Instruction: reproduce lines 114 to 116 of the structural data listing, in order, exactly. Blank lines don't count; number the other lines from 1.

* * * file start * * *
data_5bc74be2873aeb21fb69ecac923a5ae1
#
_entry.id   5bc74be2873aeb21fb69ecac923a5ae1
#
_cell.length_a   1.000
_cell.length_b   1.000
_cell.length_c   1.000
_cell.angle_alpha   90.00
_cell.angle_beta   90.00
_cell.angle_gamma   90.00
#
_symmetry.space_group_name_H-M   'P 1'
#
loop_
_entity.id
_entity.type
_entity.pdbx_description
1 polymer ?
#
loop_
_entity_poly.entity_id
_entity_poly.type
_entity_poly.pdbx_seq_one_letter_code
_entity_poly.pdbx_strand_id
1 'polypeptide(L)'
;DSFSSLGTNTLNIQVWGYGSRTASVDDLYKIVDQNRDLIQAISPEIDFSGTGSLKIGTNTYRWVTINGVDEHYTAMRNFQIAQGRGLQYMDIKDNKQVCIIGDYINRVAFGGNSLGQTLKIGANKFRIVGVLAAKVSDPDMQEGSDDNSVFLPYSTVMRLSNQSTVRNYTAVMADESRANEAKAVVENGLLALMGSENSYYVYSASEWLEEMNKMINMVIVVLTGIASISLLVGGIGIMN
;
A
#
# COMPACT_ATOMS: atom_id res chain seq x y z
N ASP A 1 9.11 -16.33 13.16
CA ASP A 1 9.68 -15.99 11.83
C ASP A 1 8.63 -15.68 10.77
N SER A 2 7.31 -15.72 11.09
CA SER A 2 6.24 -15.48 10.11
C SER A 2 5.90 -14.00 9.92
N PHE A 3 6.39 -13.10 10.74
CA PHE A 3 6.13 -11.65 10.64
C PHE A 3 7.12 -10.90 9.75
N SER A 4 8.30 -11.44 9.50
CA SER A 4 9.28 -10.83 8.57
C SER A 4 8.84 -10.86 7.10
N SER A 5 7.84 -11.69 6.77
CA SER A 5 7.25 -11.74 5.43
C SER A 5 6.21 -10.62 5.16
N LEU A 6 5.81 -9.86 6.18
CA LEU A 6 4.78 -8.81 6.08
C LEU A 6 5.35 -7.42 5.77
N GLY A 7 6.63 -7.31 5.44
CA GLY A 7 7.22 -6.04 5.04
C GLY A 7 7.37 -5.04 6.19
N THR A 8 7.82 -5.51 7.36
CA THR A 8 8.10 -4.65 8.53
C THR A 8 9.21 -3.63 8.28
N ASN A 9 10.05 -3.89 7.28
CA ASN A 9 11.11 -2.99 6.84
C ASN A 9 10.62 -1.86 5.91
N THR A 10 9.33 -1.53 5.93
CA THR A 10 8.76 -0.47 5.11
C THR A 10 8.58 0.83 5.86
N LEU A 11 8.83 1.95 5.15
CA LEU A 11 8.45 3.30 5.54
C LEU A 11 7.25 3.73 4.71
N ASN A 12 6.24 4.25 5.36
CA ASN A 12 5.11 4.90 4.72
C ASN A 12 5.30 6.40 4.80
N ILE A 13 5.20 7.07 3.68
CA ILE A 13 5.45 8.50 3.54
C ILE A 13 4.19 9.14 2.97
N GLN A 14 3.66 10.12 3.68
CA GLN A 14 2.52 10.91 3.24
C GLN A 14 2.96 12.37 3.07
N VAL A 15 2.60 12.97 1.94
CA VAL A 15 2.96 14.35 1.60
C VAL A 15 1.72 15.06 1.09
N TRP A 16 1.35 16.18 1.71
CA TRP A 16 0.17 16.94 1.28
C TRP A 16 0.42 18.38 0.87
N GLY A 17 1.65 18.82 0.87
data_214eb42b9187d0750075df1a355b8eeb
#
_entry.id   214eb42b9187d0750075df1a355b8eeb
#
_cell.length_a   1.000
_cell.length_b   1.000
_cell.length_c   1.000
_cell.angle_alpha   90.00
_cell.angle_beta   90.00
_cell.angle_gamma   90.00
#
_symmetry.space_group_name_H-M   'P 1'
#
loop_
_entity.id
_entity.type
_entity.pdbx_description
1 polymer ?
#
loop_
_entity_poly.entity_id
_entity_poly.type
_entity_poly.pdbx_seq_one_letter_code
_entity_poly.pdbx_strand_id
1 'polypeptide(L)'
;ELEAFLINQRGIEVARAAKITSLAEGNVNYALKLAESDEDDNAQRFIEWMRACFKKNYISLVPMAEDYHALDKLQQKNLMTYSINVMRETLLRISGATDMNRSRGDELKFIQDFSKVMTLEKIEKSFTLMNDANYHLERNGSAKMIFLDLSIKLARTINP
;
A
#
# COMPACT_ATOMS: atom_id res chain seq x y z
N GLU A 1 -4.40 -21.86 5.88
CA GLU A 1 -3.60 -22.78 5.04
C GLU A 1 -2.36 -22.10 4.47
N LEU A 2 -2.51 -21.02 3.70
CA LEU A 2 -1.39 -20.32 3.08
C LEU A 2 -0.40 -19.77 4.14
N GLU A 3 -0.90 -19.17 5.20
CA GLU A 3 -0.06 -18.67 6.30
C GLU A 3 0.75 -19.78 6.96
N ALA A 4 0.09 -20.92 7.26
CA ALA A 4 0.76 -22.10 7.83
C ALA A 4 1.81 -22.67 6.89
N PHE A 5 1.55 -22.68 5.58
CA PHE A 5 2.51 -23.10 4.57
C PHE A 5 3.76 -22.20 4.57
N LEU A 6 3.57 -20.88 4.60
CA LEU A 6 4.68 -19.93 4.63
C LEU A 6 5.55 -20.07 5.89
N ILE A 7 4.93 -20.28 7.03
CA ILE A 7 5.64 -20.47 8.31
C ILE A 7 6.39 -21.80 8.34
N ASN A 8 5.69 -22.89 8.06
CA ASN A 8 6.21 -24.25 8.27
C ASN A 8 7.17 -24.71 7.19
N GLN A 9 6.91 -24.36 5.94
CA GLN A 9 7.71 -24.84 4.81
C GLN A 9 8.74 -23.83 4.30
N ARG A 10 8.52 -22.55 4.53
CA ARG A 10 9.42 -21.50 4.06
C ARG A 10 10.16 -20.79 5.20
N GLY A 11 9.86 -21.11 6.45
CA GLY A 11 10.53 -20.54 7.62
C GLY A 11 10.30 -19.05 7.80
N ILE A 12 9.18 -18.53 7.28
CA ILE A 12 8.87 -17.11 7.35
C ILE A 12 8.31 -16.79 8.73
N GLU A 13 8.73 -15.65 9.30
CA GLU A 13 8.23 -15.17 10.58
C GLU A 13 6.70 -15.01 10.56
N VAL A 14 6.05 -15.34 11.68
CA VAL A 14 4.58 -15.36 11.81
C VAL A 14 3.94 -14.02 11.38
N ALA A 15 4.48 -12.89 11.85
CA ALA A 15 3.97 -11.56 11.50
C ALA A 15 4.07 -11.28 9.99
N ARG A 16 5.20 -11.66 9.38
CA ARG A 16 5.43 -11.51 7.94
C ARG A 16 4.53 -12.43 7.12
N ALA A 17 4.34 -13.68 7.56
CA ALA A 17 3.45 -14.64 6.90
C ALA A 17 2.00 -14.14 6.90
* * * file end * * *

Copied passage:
CA LEU A 2 -1.39 -20.32 3.08
C LEU A 2 -0.40 -19.77 4.14
N GLU A 3 -0.90 -19.17 5.20